Last night the Talisker Players and guest artists presented a series of readings and vocal pieces on the theme of winged creatures. It was a very varied programme with the readings, winningly read by actor R.H. Thomson, ranging from Albert Manguel to Peter Matthiessen. The readings also provided time for the set-up to be changed between numbers with minimum tedium.
The music was also very varied, ranging from Telemann to John Plant’s Sandpiper of 2011 with the rest being drawn from 20th century works from Pärt, Copland, Hoiby, Gideon and Foss. The ensemble changed constantly with various combinations of strings, woodwind, piano, continuo and percussion.
Two works in particular captured for me the spirit and the strengths of the evening and , as it happens, were the concluding pieces. Telemann’s Trauermusik eines kunsterfahrenen Canarienvogels is an ironic piece about the death of a Canary. It was sung by mezzo Vicki St. Pierre with strings and continuo. It played well to the power and range of colour of Vicki’s voice and to her considerable ability to act with the voice. She has enough skill in that area to perhaps get by with less in the physical acting department than we got last night but that, I guess, is largely a matter of taste. Accompaniment by the taliskers was exemplary.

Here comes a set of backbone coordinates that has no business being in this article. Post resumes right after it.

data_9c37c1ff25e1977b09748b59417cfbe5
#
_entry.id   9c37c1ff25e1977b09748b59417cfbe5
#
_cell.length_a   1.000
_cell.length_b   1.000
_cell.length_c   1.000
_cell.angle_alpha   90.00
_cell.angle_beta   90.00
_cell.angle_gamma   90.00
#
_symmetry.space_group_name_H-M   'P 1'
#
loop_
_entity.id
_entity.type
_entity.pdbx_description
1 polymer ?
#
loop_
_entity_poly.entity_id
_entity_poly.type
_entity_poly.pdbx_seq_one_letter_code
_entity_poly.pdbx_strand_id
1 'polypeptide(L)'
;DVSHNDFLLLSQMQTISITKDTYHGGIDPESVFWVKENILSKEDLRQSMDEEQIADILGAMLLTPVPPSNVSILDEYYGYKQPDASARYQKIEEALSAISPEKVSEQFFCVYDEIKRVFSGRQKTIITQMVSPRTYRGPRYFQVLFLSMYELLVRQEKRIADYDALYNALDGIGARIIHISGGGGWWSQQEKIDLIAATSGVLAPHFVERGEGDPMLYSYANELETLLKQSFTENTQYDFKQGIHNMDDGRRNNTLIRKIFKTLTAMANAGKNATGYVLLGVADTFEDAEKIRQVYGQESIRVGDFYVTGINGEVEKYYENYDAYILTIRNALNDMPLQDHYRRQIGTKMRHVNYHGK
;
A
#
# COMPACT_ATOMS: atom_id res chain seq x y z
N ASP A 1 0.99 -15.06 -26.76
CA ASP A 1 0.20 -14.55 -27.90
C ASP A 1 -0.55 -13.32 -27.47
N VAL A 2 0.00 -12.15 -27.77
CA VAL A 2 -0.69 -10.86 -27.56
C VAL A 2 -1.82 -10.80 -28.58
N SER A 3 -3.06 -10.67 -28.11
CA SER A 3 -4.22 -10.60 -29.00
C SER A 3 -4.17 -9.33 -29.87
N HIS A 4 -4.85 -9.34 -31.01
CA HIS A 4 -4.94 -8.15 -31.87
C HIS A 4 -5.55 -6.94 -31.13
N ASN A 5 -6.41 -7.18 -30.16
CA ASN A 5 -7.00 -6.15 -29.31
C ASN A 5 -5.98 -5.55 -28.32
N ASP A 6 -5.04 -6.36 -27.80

Lukas Foss’ Thirteen Ways of Looking at a Blackbird, by contrast is a very modern piece. It’s written for soprano; here Erin Bardua, piano, flute and percussion. The percussionist spends most of his time working inside the piano so there’s an element of “prepared piano” in their too. The range required from the soprano is quite wide from whispering to high, extended phrases, some of it echoed by tape delay. Similar demands are placed on the flautist (Anne Thompson) who got a most unusual range of sounds from the instrument. It was very effective and perhaps of all the night’s pieces the one that most evoked the idea of birdsong.
So, a well constructed and performed programme on a defined theme which is probably what one needs to do to get an audience for art song in Toronto at the moment. It’s playing again tonight at Trinity St. Paul’s at 8pm.